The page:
Probiotics: the Good Bacteria?
Bacteria has a bad rap. And sometimes, for good reason. They cause many different illnesses with varying levels of severity whether it be the common cold or pneumonia, and even diseases like tuberculosis. Though the problems bacteria cause can be frightening, it’s important to understand that bacteria aren’t all harmful. In fact, there are approximately 39 trillion bacterial cells in the human microbiota (the total of microorganisms that live within human tissues and biofluids). Though some of these are bacteria that produce illness and our bodies fight them to ward off the issues they carry, there are plenty of bacteria that actually aid with bodily function.
Our digestive system is one part of our bodies that is supported by bacteria called probiotics. Probiotics first came on the scene in 1907 when Russian scientist Elie Metchnikoff coined the term by identifying the first of these microorganisms. You may have heard about these healthy bacteria in television commercials for foods like yogurt that contain live and active cultures. Probiotics are microorganisms that live and thrive in our guts and help us digest food, make necessary vitamins, and kill germs that can cause diseases.
Research shows that probiotics are especially helpful for people who suffer from gastrointestinal issues. They can help ease symptoms of irritable bowel syndrome (IBS), prevent or cure diarrhea, and help inhibit new attacks of Crohn’s disease. It is also beneficial to add probiotics to your diet when you’re taking antibiotics for a bacterial infection like strep throat which will lower the overall levels of both positive and negative bacteria. Probiotics will help you maintain your levels of positive bacteria when your medicine kills the bad ones to relieve you of your illness.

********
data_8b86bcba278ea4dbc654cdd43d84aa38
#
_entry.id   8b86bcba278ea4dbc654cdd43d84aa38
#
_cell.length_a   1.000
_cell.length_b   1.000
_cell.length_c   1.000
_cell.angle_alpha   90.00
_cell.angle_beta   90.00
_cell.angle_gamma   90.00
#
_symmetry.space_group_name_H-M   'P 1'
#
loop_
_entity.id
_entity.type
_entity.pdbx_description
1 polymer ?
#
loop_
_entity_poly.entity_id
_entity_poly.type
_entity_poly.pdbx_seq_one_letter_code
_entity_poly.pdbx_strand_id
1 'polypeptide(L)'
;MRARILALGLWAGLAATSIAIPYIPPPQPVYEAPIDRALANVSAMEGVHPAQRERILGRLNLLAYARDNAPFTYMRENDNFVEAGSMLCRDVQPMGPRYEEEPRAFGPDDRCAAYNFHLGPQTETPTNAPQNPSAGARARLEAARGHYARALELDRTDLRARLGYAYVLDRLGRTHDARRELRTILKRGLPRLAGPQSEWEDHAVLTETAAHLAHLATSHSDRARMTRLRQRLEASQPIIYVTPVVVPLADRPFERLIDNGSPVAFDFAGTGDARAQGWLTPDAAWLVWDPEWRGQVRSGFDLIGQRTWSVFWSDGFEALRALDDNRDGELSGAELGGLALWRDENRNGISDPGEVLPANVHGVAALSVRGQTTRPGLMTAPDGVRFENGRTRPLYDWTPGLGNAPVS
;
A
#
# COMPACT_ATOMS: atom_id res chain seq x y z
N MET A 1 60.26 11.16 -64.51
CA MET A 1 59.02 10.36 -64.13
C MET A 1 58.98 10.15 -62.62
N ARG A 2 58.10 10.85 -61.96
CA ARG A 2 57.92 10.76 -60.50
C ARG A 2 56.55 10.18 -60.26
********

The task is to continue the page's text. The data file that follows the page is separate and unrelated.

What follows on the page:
If you’ve decided to add some more probiotics to your diet, for whatever reason, make sure you speak to your naturopath about it first. Keep in mind that the measurement of probiotics is based on colony-forming units or CFUs. Standard measures can be anywhere from 100 million to several trillion CFUs, which is why talking to your naturopath about your needs is necessary to determine the probiotic amount that will help you fix exactly what ails you. Since probiotics are living organisms, ensuring you’re consuming them before their expiration date and storing them properly (generally in the fridge) is a main component of taking them.
Even though, like the commercials advertise, eating yogurt is one way to increase your probiotic intake, there are also other probiotic-rich foods you can consume, like sauerkraut, buttermilk, aged cheeses, tempeh, and miso, to name a few. Don’t forget, the simplest way to ensure you’re absorbing enough probiotics is by taking a supplement.
Our product Lactospore MicroFlora is a great way to get your probiotics and helps to restore gastrointestinal balance by inhibiting pathogens and allowing good bacteria to grow.
There is no need for LactoSpore® to be enteric coated. The strain survives stomach acid and travels to the gut where it becomes active, and Lactospore, because it is a spore and not bacteria, does not need to have high numbers in order to be effective. In fact the 400 Million spores in each capsule, is far more than the amount required in most studies to show clinical effectiveness.
Studies have shown Lactospore to treat constipation and diarrhea, to help reduce symptoms of IBS, regulate cholesterol, support immune system function, and even reverse canker-sores. Click here to take a closer look at Lactospore MicroFlora.